10th annual ‘Holiday Hootenanny’ at Variety Playhouse benefits Habitat For Humanity
The tenth annual “Holiday Hootenanny” returns to the Variety Playhouse this Sunday, a concert of local artists and tributes honoring Atlanta musicians who passed away this year. With three sets of music spanning genres across the Americana spectrum and encompassing several decades of Atlanta talent, this year’s “Hootenanny” promises to live up to its name and reputation, with proceeds benefiting Atlanta’s Habitat For Humanity. Thomas “TDawg” Helland, producer of “Holiday Hootenanny,” and Atlanta bluegrass musician Reverend Jeff Mosier joined “City Lights” host Lois Reitzes via Zoom to talk about the “Hootenanny” and the joyful noise its attendees can look forward to.
This unique revue originated 23 years ago when a collective of musicians organized by the late Ricky Keller, a multi-instrumentalist and producer beloved by many of his peers in the studio scene of the ’70s and ‘80s, and drummer Jeff Sipe formed an experience known as the Zambiland Orchestra. “In a nutshell, they would just make it happen,” said Helland. “It was just a musical miracle, to say the least, and the talent level is what really enabled that to happen, and the spirit of it, too.”
R Mosier, an accomplished banjo player and leader of bluegrass jam band Blueground Undergrass, described his longtime musical friendship with the show’s producer Helland. “Thomas is really the impetus to put together festivals and shows that have a very specific quality of genre-blending, is what I call it,” said Mosier. “There’s improv, but then there’s purity in it as well, where he has real pure bluegrass bands or pure blues, or pure R&B. He just created a huge musical tent of community-building musicians, and … I’m lucky to have been involved in all of his ventures. We’re partners in crime that way.”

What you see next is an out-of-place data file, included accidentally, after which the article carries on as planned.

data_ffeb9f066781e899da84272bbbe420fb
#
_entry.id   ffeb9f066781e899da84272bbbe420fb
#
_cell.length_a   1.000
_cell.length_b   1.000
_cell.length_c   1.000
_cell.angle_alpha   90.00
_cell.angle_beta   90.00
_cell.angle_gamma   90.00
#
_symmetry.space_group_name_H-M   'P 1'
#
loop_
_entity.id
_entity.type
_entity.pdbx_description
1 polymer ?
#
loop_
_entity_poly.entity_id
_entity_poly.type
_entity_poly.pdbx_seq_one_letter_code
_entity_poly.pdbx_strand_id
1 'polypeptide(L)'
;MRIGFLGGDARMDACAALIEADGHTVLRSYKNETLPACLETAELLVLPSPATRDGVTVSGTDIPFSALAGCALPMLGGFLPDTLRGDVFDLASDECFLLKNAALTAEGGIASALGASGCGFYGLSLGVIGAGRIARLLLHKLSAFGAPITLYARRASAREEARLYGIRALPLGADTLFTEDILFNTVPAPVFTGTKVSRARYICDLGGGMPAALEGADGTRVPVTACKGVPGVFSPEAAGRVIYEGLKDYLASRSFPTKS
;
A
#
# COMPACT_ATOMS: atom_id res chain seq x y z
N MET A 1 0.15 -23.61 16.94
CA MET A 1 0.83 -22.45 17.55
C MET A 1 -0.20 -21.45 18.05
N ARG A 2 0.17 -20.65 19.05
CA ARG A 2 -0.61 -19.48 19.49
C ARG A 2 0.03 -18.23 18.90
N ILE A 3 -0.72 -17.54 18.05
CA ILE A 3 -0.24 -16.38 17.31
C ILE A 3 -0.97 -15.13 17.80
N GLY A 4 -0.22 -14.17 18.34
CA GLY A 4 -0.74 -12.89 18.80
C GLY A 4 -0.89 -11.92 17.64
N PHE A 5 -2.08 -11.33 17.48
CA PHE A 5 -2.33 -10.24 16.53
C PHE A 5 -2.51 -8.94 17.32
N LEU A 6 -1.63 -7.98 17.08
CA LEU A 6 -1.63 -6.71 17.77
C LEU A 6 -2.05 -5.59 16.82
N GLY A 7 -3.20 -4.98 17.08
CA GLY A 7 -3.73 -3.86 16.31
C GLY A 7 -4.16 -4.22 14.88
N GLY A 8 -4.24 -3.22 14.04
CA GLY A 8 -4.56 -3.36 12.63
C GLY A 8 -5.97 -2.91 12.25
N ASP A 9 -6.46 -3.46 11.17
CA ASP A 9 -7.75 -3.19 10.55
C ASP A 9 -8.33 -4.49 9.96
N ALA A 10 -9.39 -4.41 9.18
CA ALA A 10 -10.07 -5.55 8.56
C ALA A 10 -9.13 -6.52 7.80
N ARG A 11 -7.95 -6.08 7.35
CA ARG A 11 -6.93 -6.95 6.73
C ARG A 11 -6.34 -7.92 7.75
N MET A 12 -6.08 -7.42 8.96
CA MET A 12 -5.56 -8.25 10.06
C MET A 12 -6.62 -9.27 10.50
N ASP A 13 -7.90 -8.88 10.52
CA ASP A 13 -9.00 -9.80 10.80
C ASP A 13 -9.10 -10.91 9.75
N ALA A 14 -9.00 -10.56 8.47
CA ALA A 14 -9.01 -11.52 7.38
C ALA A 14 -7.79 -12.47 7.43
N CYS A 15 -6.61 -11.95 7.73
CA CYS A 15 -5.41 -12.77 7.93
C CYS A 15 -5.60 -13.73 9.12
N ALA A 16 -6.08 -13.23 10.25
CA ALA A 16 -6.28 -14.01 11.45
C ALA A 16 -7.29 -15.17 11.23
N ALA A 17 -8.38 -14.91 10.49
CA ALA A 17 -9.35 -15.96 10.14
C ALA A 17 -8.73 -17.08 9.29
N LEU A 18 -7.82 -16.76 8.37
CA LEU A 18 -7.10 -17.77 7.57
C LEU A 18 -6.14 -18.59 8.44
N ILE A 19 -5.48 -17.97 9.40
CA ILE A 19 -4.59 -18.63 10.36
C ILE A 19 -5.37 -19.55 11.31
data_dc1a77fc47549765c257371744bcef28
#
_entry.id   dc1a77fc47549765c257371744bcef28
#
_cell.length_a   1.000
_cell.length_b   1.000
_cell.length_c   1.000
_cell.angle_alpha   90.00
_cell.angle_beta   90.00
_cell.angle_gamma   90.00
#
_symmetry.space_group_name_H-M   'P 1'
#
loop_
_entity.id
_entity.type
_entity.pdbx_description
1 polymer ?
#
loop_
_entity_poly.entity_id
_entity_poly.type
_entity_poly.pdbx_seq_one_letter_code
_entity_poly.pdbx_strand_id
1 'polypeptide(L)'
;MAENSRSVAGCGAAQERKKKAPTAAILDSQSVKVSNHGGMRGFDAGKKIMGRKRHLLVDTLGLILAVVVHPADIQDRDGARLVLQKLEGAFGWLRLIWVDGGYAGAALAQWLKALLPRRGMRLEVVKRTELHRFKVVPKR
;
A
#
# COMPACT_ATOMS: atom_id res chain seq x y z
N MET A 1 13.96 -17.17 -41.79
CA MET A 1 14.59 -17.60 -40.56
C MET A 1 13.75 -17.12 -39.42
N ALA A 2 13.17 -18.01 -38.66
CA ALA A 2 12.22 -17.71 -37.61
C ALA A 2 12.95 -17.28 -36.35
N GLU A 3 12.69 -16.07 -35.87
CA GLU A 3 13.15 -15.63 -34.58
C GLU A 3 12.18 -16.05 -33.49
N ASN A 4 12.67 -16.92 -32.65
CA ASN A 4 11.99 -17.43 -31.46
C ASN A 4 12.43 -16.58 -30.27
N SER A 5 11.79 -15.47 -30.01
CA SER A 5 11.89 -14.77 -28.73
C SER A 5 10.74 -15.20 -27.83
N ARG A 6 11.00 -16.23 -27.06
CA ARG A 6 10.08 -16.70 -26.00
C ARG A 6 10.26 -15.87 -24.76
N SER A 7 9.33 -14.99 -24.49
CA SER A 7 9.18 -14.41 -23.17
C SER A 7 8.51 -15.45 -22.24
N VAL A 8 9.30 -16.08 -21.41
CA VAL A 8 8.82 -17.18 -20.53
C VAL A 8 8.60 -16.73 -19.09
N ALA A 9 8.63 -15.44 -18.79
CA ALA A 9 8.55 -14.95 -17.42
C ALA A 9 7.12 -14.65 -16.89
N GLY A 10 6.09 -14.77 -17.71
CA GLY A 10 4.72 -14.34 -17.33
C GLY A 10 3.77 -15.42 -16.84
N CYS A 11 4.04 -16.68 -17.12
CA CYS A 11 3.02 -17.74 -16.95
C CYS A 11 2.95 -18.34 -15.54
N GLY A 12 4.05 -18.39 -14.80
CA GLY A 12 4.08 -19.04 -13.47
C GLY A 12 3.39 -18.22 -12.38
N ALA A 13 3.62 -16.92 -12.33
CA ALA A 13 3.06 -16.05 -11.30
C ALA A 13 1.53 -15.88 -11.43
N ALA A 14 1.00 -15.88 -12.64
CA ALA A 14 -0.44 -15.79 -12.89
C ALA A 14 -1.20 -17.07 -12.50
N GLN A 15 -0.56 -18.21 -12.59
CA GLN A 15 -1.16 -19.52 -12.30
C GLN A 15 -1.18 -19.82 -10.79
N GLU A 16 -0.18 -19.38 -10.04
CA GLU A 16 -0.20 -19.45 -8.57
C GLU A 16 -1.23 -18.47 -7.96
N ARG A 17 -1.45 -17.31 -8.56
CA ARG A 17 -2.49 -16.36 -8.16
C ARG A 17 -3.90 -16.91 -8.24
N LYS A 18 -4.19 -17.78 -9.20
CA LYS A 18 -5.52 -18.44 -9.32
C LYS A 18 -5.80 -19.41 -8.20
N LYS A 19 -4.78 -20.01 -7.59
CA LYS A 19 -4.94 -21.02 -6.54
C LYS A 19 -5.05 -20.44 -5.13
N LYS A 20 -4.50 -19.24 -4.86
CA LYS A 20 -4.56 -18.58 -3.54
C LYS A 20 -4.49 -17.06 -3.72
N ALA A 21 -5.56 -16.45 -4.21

Many members of the Zambiland Orchestra once moved through the backing bands that supported the late, legendary Colonel Bruce Hampton, who passed four years ago and was known for his wildly expressive and experimental rock performances. His name comes up often with Helland and Mosier, both acolytes of Hampton determined to carry his influence forward into the music of the “Hootenanny.”
Other renowned Atlanta musicians being honored this year include the recently passed Ike Stubblefield, Tom Gray and Count Mbutu. “I’m planning to have Ike Stubblefield’s Hammond B3 [organ] up on the stage,” said Helland. “We’ll have his Hammond up there, and we’ll be playing his style … His spirit will be there all night long.”
The night’s third set of music spotlights music from Capricorn Records, performed by an array of acts associated with the historic Macon-based Southern rock label such as Randall Bramblett and Tommy Talton. “It will embody the sound that was Capricorn Records back in the ’70s and feature the horns and the Hammond and the slide, and the bluesy sound and the soulful sound,” said Helland. “The good stuff.”
The decades-spanning Americana music scene coming together for this special evening celebrates improvisation and collaboration, in a way Mosier suggested means as much to the players as to the audience. “We attempt to become bigger than the sum total of our parts, which is what’s beautiful about music — it’s the collaboration and the cooperation,” said Mosier. “It’s a healing force in the universe. It’s a medicine we’ve made for ourselves, and it’s, I think, now more than in many years, it’s needed for people because it’s like a balm. It’s like a salve for the soul, and that’s why we do it.”
More information and tickets about the Dec. 19 “Holiday Hootenanny” at Variety Playhouse can be found here.